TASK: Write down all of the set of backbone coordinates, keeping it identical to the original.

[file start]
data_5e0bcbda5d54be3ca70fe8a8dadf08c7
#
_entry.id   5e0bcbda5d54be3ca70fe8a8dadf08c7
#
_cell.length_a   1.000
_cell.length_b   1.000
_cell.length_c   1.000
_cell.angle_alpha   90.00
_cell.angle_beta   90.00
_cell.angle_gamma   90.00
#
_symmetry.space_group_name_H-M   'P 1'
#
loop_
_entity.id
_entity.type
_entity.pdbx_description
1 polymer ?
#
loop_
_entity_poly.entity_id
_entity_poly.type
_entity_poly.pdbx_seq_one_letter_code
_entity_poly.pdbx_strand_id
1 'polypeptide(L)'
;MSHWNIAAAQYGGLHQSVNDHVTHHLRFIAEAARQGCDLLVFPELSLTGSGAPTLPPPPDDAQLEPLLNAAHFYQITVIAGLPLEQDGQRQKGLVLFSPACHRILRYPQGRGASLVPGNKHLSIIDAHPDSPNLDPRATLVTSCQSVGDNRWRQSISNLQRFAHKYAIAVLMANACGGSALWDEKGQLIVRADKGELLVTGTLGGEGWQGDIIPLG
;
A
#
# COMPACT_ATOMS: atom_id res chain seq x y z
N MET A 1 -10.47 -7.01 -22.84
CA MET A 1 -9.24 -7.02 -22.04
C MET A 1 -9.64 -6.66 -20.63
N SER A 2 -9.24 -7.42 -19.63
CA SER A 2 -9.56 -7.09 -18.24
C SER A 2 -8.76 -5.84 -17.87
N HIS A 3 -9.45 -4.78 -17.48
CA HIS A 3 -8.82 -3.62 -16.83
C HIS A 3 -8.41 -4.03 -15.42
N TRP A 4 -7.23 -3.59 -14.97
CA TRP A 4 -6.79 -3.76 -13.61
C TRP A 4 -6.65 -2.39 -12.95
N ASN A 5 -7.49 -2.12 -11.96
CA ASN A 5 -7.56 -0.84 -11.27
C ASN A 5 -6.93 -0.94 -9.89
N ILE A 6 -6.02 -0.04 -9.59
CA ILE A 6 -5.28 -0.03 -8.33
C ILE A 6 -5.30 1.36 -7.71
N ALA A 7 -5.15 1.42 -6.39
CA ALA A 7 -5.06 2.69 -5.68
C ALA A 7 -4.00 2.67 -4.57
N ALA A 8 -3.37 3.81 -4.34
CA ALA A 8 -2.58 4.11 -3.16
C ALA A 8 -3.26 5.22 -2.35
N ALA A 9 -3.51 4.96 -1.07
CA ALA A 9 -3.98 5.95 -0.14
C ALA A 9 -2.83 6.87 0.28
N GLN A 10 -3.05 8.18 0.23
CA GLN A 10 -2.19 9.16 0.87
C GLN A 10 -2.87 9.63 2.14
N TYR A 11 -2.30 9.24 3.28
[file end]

data_5e0bcbda5d54be3ca70fe8a8dadf08c7
#
_entry.id   5e0bcbda5d54be3ca70fe8a8dadf08c7
#
_cell.length_a   1.000
_cell.length_b   1.000
_cell.length_c   1.000
_cell.angle_alpha   90.00
_cell.angle_beta   90.00
_cell.angle_gamma   90.00
#
_symmetry.space_group_name_H-M   'P 1'
#
loop_
_entity.id
_entity.type
_entity.pdbx_description
1 polymer ?
#
loop_
_entity_poly.entity_id
_entity_poly.type
_entity_poly.pdbx_seq_one_letter_code
_entity_poly.pdbx_strand_id
1 'polypeptide(L)'
;MSHWNIAAAQYGGLHQSVNDHVTHHLRFIAEAARQGCDLLVFPELSLTGSGAPTLPPPPDDAQLEPLLNAAHFYQITVIAGLPLEQDGQRQKGLVLFSPACHRILRYPQGRGASLVPGNKHLSIIDAHPDSPNLDPRATLVTSCQSVGDNRWRQSISNLQRFAHKYAIAVLMANACGGSALWDEKGQLIVRADKGELLVTGTLGGEGWQGDIIPLG
;
A
#
# COMPACT_ATOMS: atom_id res chain seq x y z
N MET A 1 -10.47 -7.01 -22.84
CA MET A 1 -9.24 -7.02 -22.04
C MET A 1 -9.64 -6.66 -20.63
N SER A 2 -9.24 -7.42 -19.63
CA SER A 2 -9.56 -7.09 -18.24
C SER A 2 -8.76 -5.84 -17.87
N HIS A 3 -9.45 -4.78 -17.48
CA HIS A 3 -8.82 -3.62 -16.83
C HIS A 3 -8.41 -4.03 -15.42
N TRP A 4 -7.23 -3.59 -14.97
CA TRP A 4 -6.79 -3.76 -13.61
C TRP A 4 -6.65 -2.39 -12.95
N ASN A 5 -7.49 -2.12 -11.96
CA ASN A 5 -7.56 -0.84 -11.27
C ASN A 5 -6.93 -0.94 -9.89
N ILE A 6 -6.02 -0.04 -9.59
CA ILE A 6 -5.28 -0.03 -8.33
C ILE A 6 -5.30 1.36 -7.71
N ALA A 7 -5.15 1.42 -6.39
CA ALA A 7 -5.06 2.69 -5.68
C ALA A 7 -4.00 2.67 -4.57
N ALA A 8 -3.37 3.81 -4.34
CA ALA A 8 -2.58 4.11 -3.16
C ALA A 8 -3.26 5.22 -2.35
N ALA A 9 -3.51 4.96 -1.07
CA ALA A 9 -3.98 5.95 -0.14
C ALA A 9 -2.83 6.87 0.28
N GLN A 10 -3.05 8.18 0.23
CA GLN A 10 -2.19 9.16 0.87
C GLN A 10 -2.87 9.63 2.14
N TYR A 11 -2.30 9.24 3.28